Aramex, the Middle East's biggest courier company, reported a 1 per cent increase in full-year net profit for 2019 on the back of higher revenue.
Net income for the period ending December 31 climbed to Dh497.4 million, the company said in a filing to the Dubai Financial Market, where its shares trade. Revenue rose 3 per cent to Dh5.2 billion. Net profit for the fourth quarter dropped 1 per cent to Dh152.5m while revenue in the last three months of the year grew 3 per cent to Dh1.4bn.
“We are pleased with our resilient performance despite headwinds emanating from regional and global economic challenges and pricing pressure on our core business prompted by shifting e-commerce dynamics,” said Bashar Obeid, chief executive of Aramex.
“In 2019, we strategically focused efforts on upgrading our operations and deepening our commitment to building a digital infrastructure that enables a higher service level to customers, more efficient processes to handle strong growth in shipment volumes and partial mitigation of impacts from pricing pressure, especially in our express business,” he said.
The company is also investing heavily in its last mile operations, one of the most critical and competitive stages of the delivery journey, he added.
Last year, international express business for Aramex grew 3 per cent to Dh2.3bn, on higher volumes from the US, UK, Singapore and Saudi Arabia. The company's domestic express business climbed 5 per cent to Dh1.1bn, driven by a rise in domestic e-commerce across GCC and Australia.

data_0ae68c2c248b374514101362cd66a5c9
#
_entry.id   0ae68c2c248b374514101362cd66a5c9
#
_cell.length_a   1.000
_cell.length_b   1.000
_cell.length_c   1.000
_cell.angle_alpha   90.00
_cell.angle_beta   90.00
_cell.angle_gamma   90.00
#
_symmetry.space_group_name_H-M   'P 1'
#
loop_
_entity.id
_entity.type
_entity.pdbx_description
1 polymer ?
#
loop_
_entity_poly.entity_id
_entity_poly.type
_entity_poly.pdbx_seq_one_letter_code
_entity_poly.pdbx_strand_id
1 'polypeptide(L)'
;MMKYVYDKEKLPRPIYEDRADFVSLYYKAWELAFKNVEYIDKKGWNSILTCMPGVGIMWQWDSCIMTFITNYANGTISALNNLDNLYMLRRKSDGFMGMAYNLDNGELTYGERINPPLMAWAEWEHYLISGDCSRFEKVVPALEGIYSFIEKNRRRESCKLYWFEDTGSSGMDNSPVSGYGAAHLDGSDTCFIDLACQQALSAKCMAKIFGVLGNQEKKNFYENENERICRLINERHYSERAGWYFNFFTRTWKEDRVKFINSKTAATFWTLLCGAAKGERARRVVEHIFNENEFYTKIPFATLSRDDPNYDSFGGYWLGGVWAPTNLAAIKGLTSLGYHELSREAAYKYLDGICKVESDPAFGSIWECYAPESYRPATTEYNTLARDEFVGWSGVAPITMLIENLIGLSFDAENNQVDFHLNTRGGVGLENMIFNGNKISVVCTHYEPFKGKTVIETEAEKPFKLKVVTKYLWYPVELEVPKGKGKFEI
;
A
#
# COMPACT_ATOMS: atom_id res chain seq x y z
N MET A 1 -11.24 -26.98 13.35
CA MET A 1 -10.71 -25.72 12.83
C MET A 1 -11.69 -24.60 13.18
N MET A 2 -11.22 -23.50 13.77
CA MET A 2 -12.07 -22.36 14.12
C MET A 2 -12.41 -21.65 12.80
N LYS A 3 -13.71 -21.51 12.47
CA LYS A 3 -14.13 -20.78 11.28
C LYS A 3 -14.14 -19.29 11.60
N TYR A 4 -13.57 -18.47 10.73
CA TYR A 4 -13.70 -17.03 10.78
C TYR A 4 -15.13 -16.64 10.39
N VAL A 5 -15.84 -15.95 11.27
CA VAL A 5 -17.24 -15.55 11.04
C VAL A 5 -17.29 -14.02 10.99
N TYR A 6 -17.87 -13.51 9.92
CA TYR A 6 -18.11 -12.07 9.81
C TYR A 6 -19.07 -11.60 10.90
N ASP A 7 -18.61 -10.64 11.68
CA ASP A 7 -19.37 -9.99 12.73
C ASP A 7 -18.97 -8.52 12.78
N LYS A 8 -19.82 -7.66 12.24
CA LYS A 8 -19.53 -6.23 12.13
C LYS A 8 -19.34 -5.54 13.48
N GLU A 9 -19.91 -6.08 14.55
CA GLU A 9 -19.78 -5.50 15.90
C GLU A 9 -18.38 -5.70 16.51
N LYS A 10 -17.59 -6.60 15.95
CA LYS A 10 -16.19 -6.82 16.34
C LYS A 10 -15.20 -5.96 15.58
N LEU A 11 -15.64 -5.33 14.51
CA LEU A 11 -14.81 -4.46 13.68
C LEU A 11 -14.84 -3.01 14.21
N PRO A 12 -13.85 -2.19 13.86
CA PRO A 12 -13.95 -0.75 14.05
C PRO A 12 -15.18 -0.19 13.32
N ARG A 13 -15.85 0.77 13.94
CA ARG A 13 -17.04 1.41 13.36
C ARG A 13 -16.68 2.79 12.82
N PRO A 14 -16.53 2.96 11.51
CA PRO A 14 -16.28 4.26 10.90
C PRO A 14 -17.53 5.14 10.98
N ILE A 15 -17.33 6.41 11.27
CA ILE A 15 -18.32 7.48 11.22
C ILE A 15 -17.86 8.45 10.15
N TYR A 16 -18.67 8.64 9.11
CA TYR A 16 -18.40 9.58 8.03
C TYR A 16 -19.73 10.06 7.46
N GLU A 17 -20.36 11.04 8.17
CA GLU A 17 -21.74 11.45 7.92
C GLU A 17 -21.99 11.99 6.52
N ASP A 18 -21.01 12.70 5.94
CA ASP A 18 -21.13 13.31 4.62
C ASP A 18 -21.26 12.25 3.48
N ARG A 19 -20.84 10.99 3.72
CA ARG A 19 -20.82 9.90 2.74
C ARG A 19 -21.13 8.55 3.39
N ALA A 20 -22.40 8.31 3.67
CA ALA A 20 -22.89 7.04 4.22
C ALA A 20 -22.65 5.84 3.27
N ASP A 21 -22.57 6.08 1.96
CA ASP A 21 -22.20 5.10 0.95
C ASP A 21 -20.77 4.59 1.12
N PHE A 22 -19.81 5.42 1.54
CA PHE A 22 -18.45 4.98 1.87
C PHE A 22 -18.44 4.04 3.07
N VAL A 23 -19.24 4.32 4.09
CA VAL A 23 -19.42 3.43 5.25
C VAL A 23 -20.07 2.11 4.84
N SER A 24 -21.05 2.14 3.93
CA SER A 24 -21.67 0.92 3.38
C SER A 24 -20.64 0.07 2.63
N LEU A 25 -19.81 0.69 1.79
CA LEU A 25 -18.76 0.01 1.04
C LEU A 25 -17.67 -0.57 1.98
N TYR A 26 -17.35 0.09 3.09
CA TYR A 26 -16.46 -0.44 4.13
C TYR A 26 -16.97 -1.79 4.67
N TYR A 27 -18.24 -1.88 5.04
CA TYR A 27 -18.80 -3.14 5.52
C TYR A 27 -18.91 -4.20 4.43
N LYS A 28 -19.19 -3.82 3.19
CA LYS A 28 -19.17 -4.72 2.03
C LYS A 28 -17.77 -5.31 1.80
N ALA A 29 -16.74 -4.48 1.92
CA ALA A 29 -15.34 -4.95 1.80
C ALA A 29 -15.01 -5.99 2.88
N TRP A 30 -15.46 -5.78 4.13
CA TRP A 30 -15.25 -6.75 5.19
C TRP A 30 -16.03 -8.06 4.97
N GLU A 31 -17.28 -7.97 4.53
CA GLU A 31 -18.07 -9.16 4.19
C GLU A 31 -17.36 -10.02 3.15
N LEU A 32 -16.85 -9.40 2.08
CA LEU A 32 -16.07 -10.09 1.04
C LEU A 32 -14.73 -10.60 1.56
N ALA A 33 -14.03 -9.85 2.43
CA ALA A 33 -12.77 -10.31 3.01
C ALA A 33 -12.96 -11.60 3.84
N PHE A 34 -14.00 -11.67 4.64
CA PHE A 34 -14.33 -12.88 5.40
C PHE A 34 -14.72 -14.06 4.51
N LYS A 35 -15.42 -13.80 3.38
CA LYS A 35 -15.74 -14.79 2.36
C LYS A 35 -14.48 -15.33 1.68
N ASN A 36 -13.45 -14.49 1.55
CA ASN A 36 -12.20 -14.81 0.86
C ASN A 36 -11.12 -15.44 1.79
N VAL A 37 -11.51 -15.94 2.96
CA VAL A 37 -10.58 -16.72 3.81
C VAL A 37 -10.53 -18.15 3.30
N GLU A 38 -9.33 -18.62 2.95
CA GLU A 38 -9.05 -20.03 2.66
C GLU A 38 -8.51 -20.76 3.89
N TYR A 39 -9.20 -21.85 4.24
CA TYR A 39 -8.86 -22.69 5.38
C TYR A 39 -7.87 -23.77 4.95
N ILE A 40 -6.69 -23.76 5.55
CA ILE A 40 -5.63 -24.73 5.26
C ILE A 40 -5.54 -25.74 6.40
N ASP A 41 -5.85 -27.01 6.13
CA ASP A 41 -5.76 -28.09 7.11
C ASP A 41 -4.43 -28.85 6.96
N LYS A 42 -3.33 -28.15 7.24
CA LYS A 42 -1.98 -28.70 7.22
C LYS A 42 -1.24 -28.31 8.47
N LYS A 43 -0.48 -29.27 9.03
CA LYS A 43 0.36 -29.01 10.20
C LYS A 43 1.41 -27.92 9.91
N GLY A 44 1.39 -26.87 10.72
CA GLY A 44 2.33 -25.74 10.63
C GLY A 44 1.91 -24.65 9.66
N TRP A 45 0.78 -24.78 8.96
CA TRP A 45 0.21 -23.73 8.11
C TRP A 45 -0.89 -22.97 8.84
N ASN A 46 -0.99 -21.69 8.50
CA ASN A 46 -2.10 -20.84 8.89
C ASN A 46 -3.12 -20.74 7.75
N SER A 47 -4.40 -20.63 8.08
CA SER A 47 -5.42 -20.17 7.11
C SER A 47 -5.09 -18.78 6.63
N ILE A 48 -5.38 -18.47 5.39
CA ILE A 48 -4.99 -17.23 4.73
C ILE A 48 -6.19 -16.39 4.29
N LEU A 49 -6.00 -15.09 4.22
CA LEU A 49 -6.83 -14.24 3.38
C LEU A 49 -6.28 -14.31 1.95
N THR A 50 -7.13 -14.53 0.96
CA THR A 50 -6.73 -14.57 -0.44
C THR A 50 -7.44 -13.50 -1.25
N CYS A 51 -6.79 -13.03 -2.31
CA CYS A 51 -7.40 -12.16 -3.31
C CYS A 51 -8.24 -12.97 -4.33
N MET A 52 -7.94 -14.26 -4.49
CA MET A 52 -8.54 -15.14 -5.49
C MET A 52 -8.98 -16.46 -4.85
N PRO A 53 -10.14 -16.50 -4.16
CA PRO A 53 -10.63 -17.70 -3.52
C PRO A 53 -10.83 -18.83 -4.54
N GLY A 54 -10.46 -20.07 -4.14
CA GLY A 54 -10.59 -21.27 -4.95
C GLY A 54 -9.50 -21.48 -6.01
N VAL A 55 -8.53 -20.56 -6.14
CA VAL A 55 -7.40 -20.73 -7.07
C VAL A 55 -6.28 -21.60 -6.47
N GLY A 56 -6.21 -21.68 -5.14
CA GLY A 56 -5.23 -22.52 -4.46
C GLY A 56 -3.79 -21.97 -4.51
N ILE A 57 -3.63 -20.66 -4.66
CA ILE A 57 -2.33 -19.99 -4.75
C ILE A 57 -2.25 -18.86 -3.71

Aramex also said performance was affected by the strategic restructure of operations in India and currency fluctuations. Excluding these two factors, domestic express would have grown 13 per cent in 2019. India's economy, which outpaced most other global economies in 2018, registered the sharpest slowdown last year since 2009, as the country faces a credit crisis and a soaring level of bad loans. Asia’s third-largest economy is forecast to grow 5.8 per cent this year, according to the International Monetary Fund.
In Aramex’s core markets, domestic express shipment volumes rose 27 per cent compared to 2018, driven by strong growth in Saudi Arabia and Egypt. However, the company’s freight-forwarding business declined 2 per cent to Dh1.1bn, due to continued regional economic uncertainty.
Logistics and supply chain management operations increased 18 per cent to Dh355m on the back of strong demand from traditional retailers for Aramex’s warehousing and other value-added services across key markets.
At the end of 2019, Aramex’s total cash stood at Dh1bn and free cash flow at Dh294m.
“While we anticipate shipment volumes to continue to demonstrate healthy growth in the coming year, notably from our core markets, pricing pressure on e-commerce business is expected to continue over the coming period,” said Mr Obeid.
“Our efforts in 2020 will be focused on accelerating our business transformation roadmap across different areas in the company to realise synergies and lower cost of doing business on the ground. We will also continue our aggressive roll-out of the commercial restructuring process prioritising the B2B segment, to ensure we have a well-diversified revenue mix.”